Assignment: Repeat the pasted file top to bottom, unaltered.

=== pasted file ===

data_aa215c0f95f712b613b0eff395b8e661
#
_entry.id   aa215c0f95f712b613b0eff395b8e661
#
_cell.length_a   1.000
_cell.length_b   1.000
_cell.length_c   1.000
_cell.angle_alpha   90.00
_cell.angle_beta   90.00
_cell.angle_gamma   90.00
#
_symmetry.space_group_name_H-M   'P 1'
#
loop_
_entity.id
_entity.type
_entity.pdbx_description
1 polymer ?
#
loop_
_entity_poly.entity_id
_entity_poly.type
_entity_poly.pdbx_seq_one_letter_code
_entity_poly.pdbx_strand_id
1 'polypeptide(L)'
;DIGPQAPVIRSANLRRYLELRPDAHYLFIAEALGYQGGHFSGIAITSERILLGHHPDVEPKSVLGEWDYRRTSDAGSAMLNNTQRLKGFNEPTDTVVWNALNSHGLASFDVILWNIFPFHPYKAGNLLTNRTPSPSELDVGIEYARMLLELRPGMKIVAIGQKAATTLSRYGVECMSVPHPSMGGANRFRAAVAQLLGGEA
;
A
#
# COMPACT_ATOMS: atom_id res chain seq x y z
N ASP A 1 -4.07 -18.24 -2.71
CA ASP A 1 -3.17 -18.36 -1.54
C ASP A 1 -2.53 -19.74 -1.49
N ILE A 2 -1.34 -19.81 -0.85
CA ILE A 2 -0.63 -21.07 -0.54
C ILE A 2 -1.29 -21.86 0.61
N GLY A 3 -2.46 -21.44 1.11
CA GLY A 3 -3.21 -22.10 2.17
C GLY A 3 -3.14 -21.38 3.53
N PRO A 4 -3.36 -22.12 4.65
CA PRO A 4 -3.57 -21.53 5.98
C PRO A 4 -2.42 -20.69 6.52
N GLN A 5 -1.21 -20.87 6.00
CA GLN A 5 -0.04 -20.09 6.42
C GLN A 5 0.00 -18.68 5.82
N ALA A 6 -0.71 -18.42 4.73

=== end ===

data_aa215c0f95f712b613b0eff395b8e661
#
_entry.id   aa215c0f95f712b613b0eff395b8e661
#
_cell.length_a   1.000
_cell.length_b   1.000
_cell.length_c   1.000
_cell.angle_alpha   90.00
_cell.angle_beta   90.00
_cell.angle_gamma   90.00
#
_symmetry.space_group_name_H-M   'P 1'
#
loop_
_entity.id
_entity.type
_entity.pdbx_description
1 polymer ?
#
loop_
_entity_poly.entity_id
_entity_poly.type
_entity_poly.pdbx_seq_one_letter_code
_entity_poly.pdbx_strand_id
1 'polypeptide(L)'
;DIGPQAPVIRSANLRRYLELRPDAHYLFIAEALGYQGGHFSGIAITSERILLGHHPDVEPKSVLGEWDYRRTSDAGSAMLNNTQRLKGFNEPTDTVVWNALNSHGLASFDVILWNIFPFHPYKAGNLLTNRTPSPSELDVGIEYARMLLELRPGMKIVAIGQKAATTLSRYGVECMSVPHPSMGGANRFRAAVAQLLGGEA
;
A
#
# COMPACT_ATOMS: atom_id res chain seq x y z
N ASP A 1 -4.07 -18.24 -2.71
CA ASP A 1 -3.17 -18.36 -1.54
C ASP A 1 -2.53 -19.74 -1.49
N ILE A 2 -1.34 -19.81 -0.85
CA ILE A 2 -0.63 -21.07 -0.54
C ILE A 2 -1.29 -21.86 0.61
N GLY A 3 -2.46 -21.44 1.11
CA GLY A 3 -3.21 -22.10 2.17
C GLY A 3 -3.14 -21.38 3.53
N PRO A 4 -3.36 -22.12 4.65
CA PRO A 4 -3.57 -21.53 5.98
C PRO A 4 -2.42 -20.69 6.52
N GLN A 5 -1.21 -20.87 6.00
CA GLN A 5 -0.04 -20.09 6.42
C GLN A 5 0.00 -18.68 5.82
N ALA A 6 -0.71 -18.42 4.73